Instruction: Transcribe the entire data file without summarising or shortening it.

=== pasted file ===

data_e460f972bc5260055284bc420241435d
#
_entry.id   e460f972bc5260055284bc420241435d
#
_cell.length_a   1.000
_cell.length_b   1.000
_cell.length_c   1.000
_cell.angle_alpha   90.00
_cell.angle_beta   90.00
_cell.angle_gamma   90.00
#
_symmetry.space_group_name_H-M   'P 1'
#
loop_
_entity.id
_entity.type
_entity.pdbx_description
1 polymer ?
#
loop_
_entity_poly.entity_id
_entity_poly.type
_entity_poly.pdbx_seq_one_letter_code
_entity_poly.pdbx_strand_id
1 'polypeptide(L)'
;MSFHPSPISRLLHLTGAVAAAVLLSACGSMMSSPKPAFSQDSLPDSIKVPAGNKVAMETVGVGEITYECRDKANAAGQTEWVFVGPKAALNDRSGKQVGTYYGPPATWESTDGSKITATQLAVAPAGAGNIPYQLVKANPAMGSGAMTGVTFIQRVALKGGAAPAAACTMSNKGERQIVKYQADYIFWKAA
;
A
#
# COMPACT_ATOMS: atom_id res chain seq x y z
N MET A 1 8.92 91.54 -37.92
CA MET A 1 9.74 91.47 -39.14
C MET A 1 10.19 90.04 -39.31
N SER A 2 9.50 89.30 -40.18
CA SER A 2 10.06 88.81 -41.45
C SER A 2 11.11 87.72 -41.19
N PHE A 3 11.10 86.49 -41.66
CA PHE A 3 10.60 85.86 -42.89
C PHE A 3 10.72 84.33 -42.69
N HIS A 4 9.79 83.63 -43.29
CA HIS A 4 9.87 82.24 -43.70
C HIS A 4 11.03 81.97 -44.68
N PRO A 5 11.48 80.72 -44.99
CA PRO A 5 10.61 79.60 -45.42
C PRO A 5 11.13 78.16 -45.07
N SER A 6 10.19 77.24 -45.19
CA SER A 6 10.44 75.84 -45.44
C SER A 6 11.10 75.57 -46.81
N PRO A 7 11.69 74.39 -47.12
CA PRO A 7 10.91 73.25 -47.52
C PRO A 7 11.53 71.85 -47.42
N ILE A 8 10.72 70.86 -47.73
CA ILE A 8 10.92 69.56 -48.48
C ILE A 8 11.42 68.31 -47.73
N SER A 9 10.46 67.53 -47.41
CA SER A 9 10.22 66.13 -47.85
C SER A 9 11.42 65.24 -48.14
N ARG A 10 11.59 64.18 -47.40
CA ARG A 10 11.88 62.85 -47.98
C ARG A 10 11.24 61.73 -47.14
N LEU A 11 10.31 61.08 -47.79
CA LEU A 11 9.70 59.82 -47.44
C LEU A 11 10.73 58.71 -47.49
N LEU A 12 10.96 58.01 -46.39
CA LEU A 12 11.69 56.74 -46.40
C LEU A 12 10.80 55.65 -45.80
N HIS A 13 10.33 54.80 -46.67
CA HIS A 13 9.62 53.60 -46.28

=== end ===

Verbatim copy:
data_e460f972bc5260055284bc420241435d
#
_entry.id   e460f972bc5260055284bc420241435d
#
_cell.length_a   1.000
_cell.length_b   1.000
_cell.length_c   1.000
_cell.angle_alpha   90.00
_cell.angle_beta   90.00
_cell.angle_gamma   90.00
#
_symmetry.space_group_name_H-M   'P 1'
#
loop_
_entity.id
_entity.type
_entity.pdbx_description
1 polymer ?
#
loop_
_entity_poly.entity_id
_entity_poly.type
_entity_poly.pdbx_seq_one_letter_code
_entity_poly.pdbx_strand_id
1 'polypeptide(L)'
;MSFHPSPISRLLHLTGAVAAAVLLSACGSMMSSPKPAFSQDSLPDSIKVPAGNKVAMETVGVGEITYECRDKANAAGQTEWVFVGPKAALNDRSGKQVGTYYGPPATWESTDGSKITATQLAVAPAGAGNIPYQLVKANPAMGSGAMTGVTFIQRVALKGGAAPAAACTMSNKGERQIVKYQADYIFWKAA
;
A
#
# COMPACT_ATOMS: atom_id res chain seq x y z
N MET A 1 8.92 91.54 -37.92
CA MET A 1 9.74 91.47 -39.14
C MET A 1 10.19 90.04 -39.31
N SER A 2 9.50 89.30 -40.18
CA SER A 2 10.06 88.81 -41.45
C SER A 2 11.11 87.72 -41.19
N PHE A 3 11.10 86.49 -41.66
CA PHE A 3 10.60 85.86 -42.89
C PHE A 3 10.72 84.33 -42.69
N HIS A 4 9.79 83.63 -43.29
CA HIS A 4 9.87 82.24 -43.70
C HIS A 4 11.03 81.97 -44.68
N PRO A 5 11.48 80.72 -44.99
CA PRO A 5 10.61 79.60 -45.42
C PRO A 5 11.13 78.16 -45.07
N SER A 6 10.19 77.24 -45.19
CA SER A 6 10.44 75.84 -45.44
C SER A 6 11.10 75.57 -46.81
N PRO A 7 11.69 74.39 -47.12
CA PRO A 7 10.91 73.25 -47.52
C PRO A 7 11.53 71.85 -47.42
N ILE A 8 10.72 70.86 -47.73
CA ILE A 8 10.92 69.56 -48.48
C ILE A 8 11.42 68.31 -47.73
N SER A 9 10.46 67.53 -47.41
CA SER A 9 10.22 66.13 -47.85
C SER A 9 11.42 65.24 -48.14
N ARG A 10 11.59 64.18 -47.40
CA ARG A 10 11.88 62.85 -47.98
C ARG A 10 11.24 61.73 -47.14
N LEU A 11 10.31 61.08 -47.79
CA LEU A 11 9.70 59.82 -47.44
C LEU A 11 10.73 58.71 -47.49
N LEU A 12 10.96 58.01 -46.39
CA LEU A 12 11.69 56.74 -46.40
C LEU A 12 10.80 55.65 -45.80
N HIS A 13 10.33 54.80 -46.67
CA HIS A 13 9.62 53.60 -46.28